THE Forestry Commission has been accused of breaking the law by allowing householders in the New Forest to turn grazing land into parking spaces.

The Verderers – the ancient guardians of the forest – have criticised the commission for awarding licences that have resulted in verges being covered in gravel.

Official verderer Dominic May claims the organisation is selling off parts of the landscape for commercial gain, depriving ponies of food.

Speaking at the monthly Court of Verderers he said: “In none of these cases was Natural England consulted before the damage was done, in direct contravention of the Habitats Regulations under the Wildlife and Countryside Act.

“This disgraceful policy of commercialisation of our common land has to stop.”

Referring to an area at Woods Corner, near Burley, he said: “This has been licensed by the Forestry Commission for a fee of £4,000 without reference to the Verderers and without the consent of Natural England. This is illegal.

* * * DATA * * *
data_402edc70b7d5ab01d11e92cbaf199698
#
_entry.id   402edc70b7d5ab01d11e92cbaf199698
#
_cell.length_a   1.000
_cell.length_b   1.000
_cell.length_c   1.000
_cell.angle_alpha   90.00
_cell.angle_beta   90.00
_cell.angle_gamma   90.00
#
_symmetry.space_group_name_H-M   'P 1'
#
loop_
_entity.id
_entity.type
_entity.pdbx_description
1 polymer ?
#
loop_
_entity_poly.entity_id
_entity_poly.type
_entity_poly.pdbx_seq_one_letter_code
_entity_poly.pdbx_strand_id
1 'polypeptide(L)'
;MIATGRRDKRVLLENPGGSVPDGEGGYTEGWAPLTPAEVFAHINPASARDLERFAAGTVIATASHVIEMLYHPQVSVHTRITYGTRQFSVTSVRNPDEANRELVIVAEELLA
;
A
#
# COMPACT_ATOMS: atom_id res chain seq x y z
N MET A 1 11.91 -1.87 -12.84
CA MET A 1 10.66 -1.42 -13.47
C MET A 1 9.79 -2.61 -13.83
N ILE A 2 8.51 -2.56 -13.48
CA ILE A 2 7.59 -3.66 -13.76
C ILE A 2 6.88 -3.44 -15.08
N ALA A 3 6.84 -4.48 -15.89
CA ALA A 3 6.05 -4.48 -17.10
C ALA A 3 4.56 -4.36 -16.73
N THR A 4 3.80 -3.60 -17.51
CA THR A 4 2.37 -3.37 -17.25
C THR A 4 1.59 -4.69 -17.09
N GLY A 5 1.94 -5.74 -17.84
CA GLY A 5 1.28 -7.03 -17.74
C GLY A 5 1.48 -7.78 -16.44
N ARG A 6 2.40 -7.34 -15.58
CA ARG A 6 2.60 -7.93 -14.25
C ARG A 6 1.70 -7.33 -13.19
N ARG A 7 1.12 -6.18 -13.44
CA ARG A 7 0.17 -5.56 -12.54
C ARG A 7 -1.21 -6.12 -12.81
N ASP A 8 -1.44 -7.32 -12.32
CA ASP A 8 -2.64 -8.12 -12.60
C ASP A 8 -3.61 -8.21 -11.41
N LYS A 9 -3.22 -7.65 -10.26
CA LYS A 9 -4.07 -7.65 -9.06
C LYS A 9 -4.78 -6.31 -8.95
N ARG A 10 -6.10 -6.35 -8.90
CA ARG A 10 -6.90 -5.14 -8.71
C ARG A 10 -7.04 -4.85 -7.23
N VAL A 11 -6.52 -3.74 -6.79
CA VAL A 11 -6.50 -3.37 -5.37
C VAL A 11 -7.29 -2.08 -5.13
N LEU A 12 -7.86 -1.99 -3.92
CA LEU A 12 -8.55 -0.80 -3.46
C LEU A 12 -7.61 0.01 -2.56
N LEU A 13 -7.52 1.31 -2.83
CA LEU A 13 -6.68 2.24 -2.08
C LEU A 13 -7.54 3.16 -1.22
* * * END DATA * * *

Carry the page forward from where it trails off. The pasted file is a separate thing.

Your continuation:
“We are spending £2 million a year to restore the New Forest to favourable condition.

“Included is a verge restoration project, stopping illegal parking on the roadside and restoring the grazing land.

“But we find ourselves in the absurd situation whereby the Forestry Commission is at the same time selling licences which destroy these very areas. It’s bonkers.”

Looking directly at deputy surveyor Bruce Rothnie, the Forestry Commission’s most senior officer in the forest, he added: “Gentlemen, we are appalled.”

Speaking after the meeting Mr Rothnie said: “I have read the official verderer’s statement and will respond directly to him and the court once I have taken the necessary time to consider the matters raised.”

It follows a speech, known as a presentment, made at the July meeting of the court by the Commoners’ Defence Association (CDA), which represents the owners of the ponies, cattle and donkeys that roam the Forest.

CDA chairman Graham Ferris said 60 square metres of land at Bull Hill, Pilley, had effectively been sold off by the Commission.

He added: “Grazing (land) at the back of a house has been levelled and covered in gravel for a car park accessed by a small wicket gate.

“Licensing for short-term gain what would otherwise be illegal encroachment is morally indefensible. It sets a terrible example and must stop if the New Forest is not to be ruined forever.”